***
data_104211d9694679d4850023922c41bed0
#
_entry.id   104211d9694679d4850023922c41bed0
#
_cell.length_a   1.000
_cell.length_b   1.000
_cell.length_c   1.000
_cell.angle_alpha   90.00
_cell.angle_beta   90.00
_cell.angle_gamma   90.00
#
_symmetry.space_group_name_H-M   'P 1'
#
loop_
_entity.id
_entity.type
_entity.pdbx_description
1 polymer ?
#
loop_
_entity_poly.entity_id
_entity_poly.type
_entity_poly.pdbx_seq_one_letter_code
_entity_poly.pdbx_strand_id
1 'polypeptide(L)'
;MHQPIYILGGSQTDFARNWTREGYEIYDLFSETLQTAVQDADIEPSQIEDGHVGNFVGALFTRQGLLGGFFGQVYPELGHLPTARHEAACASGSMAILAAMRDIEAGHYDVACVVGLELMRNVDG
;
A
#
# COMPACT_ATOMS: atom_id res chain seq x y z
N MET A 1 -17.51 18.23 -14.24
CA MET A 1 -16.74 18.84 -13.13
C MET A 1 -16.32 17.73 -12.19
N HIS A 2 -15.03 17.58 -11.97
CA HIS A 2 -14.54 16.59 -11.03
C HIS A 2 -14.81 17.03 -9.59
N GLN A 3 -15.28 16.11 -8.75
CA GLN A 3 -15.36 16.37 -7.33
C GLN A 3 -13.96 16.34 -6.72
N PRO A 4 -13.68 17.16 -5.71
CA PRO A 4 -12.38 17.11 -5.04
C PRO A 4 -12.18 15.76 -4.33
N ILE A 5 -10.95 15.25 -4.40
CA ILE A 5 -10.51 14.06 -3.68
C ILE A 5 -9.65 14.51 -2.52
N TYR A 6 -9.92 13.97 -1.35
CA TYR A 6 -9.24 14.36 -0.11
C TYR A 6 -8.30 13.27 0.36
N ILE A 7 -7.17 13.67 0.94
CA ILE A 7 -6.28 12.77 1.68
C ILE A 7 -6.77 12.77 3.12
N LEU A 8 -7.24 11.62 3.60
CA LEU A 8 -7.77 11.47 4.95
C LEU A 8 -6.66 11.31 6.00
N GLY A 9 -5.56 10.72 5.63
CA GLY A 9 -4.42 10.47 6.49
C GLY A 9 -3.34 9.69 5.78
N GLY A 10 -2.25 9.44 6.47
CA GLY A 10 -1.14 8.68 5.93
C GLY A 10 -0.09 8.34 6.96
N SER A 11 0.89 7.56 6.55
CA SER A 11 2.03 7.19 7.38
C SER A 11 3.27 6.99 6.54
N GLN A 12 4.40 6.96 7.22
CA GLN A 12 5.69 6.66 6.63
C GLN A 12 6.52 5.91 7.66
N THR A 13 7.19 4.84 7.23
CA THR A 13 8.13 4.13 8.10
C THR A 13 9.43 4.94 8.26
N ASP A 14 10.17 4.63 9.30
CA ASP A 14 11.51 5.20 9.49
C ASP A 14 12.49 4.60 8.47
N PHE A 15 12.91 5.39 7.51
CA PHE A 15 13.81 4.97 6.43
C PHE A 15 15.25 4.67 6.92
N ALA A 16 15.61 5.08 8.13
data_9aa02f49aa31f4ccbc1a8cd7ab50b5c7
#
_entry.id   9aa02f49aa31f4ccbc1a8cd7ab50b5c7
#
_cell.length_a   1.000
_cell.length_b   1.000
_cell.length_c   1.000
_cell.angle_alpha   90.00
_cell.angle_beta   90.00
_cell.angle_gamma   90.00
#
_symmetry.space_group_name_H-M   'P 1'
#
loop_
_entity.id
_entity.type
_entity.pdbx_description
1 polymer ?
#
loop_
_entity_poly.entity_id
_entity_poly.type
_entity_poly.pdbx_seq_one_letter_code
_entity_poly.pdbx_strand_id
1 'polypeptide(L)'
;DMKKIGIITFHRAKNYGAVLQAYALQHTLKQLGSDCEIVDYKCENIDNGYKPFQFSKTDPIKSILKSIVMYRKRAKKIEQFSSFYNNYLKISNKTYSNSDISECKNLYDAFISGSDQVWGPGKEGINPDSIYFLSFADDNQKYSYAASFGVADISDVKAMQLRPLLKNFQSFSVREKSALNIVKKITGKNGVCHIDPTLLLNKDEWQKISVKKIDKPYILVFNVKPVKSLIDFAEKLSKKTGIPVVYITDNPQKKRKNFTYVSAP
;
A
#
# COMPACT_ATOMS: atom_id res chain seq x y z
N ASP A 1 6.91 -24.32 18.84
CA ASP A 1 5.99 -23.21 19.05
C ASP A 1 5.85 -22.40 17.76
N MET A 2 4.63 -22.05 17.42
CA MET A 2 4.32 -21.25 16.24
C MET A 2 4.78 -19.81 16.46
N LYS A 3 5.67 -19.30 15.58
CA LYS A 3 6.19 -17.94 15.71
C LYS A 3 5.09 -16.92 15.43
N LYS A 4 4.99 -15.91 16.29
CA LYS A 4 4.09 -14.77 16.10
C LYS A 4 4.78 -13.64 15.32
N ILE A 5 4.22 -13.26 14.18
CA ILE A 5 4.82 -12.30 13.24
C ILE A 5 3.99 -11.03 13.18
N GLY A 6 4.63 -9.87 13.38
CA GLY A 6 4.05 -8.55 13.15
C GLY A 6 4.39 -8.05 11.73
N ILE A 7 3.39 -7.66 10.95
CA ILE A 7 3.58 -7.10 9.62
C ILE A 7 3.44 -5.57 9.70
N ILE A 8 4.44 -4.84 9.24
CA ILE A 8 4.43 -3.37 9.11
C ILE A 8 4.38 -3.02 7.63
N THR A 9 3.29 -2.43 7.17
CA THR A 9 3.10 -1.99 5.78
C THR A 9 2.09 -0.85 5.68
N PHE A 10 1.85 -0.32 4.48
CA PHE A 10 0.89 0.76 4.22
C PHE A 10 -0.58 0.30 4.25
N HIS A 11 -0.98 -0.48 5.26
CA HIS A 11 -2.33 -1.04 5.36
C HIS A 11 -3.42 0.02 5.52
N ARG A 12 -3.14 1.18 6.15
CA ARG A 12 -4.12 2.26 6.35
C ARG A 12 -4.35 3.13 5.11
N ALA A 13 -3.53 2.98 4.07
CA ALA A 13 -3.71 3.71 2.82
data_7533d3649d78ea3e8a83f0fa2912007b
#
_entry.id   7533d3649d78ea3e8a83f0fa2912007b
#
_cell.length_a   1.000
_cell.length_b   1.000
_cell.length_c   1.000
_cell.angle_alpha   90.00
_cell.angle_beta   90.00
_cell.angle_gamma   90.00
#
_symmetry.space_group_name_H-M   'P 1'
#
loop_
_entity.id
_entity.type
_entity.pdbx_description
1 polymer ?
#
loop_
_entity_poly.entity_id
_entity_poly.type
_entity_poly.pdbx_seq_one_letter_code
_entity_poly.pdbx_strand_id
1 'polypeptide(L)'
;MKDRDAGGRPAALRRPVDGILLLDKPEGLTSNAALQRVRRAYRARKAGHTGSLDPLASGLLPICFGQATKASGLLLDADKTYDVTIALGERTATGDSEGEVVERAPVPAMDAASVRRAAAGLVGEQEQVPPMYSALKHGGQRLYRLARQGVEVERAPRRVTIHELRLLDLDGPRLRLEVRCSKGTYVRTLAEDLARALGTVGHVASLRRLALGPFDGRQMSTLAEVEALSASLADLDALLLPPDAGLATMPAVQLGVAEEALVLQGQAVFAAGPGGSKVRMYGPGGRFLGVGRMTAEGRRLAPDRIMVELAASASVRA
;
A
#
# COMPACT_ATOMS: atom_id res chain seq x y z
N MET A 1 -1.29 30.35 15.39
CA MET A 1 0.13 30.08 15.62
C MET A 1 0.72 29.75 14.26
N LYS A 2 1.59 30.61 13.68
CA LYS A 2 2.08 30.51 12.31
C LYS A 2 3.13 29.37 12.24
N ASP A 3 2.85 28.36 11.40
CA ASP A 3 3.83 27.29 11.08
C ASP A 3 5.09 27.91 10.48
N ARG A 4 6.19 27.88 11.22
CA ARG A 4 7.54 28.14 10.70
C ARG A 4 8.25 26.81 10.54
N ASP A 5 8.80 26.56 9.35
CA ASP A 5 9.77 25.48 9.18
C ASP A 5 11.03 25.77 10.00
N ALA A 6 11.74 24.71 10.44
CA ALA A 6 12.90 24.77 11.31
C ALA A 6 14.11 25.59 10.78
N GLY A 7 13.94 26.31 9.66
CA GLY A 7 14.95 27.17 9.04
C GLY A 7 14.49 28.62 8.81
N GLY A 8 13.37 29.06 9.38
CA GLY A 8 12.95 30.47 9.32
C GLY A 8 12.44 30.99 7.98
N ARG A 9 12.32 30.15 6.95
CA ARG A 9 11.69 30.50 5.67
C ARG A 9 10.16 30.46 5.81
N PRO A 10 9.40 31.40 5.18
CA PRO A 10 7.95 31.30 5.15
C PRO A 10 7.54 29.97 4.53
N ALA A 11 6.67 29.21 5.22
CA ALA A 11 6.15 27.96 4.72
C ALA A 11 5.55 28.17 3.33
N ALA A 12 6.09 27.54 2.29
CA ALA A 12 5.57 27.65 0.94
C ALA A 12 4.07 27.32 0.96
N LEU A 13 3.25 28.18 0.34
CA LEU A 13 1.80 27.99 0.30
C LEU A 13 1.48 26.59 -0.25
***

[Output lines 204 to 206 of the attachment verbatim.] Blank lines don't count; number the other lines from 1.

C PRO A 10 7.54 29.97 4.53
N ALA A 11 6.67 29.21 5.22
CA ALA A 11 6.15 27.96 4.72